I want to thank all Midcoast Maine taxpayers. Your annual payment to support local libraries helps me feel, well, special.

Because of your largesse over decades, I have had some excellent experiences in libraries, both local and far beyond.

My Non-Valedictorian Days

“Hey, Mike. I never saw you in here before,” a lanky student named Doug whispered to me in the Manchester Memorial Library. I remember thinking Doug must have been what every parent wanted back then for a child — smart, athletic, and popular. In my high school class of 650 students, I didn’t run in any of his exclusive circles, so I couldn’t imagine how he knew my name.

That evening at the library — being there a rarity in my adolescent life — I struggled with some subject or other prior to a test. Chemistry, algebra, an English comp assignment, it didn’t matter, I struggled in them all. But Doug sat next to me and helped me understand the elements of the subject. Then he was off to his own quiet place to study. I never forgot that.

I once called the same library from home to see if they had any books on bees. The reference librarian put me on hold, and minutes later came back after finding, and retrieving, several books about bees.

“Well,” he said, “I can read you the topic content of each book, and you can pick which one is best for you and we can hold it. Or, if the question you have is specific, I can look it up for you and ring you back.”

“You’re kidding. You can do that?” I asked.

It was a pre-Google-like experience, and I couldn’t believe how helpful the librarian was in real time over the phone.

I didn’t leverage this library experience into becoming the Valedictorian of my high school, though; I’m happy I graduated at all. But the lingering effects on me were all positive.

My Army foxhole days

Even when I was in the army, I always scoped out the base library. As a medic, I often worked in army hospitals, which also had libraries, and I used them liberally.

Once, I walked with a couple of my army medic friends to the base library. One guy, Bob, thought of himself as a smart SOB, and he was full of himself; it became hard to differentiate what was BS and what was truth. We were in the library that day near a huge old Oxford dictionary on a podium, so I challenged him to give some definitions of any obscure words I could find. He didn’t blink.

“Let’s see. Ah, what is a chimera?” I whispered to him, the silence in the room heavy with, well, silence.

“A mythical animal that looks like you, with a goat’s head and snake tail,” he said.

“Um, okay. How about, let’s see, antipodes?”

“Something opposite, like something better looking than you. Idiot.”

He didn’t get one word wrong. I became inspired to visit libraries more often, hoping to be more like Bob.

My Midcoast Maine days

I have visited the libraries in Thomaston, Rockland, Rockport, Camden, and, of course, Jackson Memorial in my hometown of Tenants Harbor. Each building has its own aura, from Thomaston’s humble space in the old Academy Building to the classic brick splendor of Camden’s library overlooking the harbor.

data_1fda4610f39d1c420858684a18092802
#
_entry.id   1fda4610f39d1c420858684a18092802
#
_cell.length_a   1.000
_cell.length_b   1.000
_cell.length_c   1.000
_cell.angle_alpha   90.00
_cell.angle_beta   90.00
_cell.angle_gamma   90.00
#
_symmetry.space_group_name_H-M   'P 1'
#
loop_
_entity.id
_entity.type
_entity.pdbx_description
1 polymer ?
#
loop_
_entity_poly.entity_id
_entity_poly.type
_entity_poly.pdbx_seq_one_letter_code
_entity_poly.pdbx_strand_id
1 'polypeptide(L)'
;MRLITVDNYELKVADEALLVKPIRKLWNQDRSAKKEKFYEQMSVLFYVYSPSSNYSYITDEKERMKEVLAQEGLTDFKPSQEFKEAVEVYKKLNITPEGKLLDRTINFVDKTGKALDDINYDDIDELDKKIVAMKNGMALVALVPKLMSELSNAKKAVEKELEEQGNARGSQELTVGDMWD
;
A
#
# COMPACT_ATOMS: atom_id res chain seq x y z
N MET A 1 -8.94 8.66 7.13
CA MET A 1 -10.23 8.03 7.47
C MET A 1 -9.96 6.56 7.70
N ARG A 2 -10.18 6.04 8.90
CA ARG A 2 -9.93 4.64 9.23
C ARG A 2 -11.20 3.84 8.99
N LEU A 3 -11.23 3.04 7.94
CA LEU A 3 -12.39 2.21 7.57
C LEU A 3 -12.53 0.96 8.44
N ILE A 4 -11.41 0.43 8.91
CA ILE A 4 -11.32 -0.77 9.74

Jackson Memorial Library is within walking distance from my Tenants Harbor home. I feel guilty when I see it is open because I am usually driving by on my way to the transfer station. But when I have entered, I feel the same swathed feeling I always have in every library, and my wife and I feel moved every year to donate dollars above and beyond our tax support.

I haven’t yet figured out what wraps around me as I enter libraries, but I enjoy it. Maybe it’s the books, magazines, and newspapers that promise to relieve my lack of liberal arts knowledge. Or being with folks who have the same feeling I do — the library is a special place for people like us. Perhaps it’s like a church; the quiet and respect of the inhabitants, and the withholding of judgement.

Recently, I left my wife off at an appointment in Rockport. She suggested I hang out at the town library and wait for her, which I did.

‘What a beautiful library,” I thought.

My computer, iPad, and two books were in the case I walked in with. I found a quiet, sunshine-filled place by a window and sat in a comfortable stuffed chair. There were no other people in the area. I started reading my iPad and promptly nodded off. When I awoke, there was an older fellow sitting to my left who was reading some material and paid no attention to me.

Embarrassing, sure, but I hoped I benefited from some literary osmosis while napping.

I love libraries. They accept everybody who has a desire for connection, whether it is with a high-schooler named Doug, a reference librarian who gets excited about bees, a smarty-army pants Bob, or just a knucklehead who sits in a comfortable chair in a sunny part of the stacks and nods off.

So, thank you, Maine taxpayers, for supporting us library patrons whether we are haves or have-nots. You are the best.

Mike Skinner is a writer who lives in Tenants Harbor. Skinner was a medic in the U.S. Army, a hospital executive, and a college educator. He is the author of “My Life as a Non-Valedictorian,” available through Maine Authors Publishing, local bookstores, and Amazon and Kindle.

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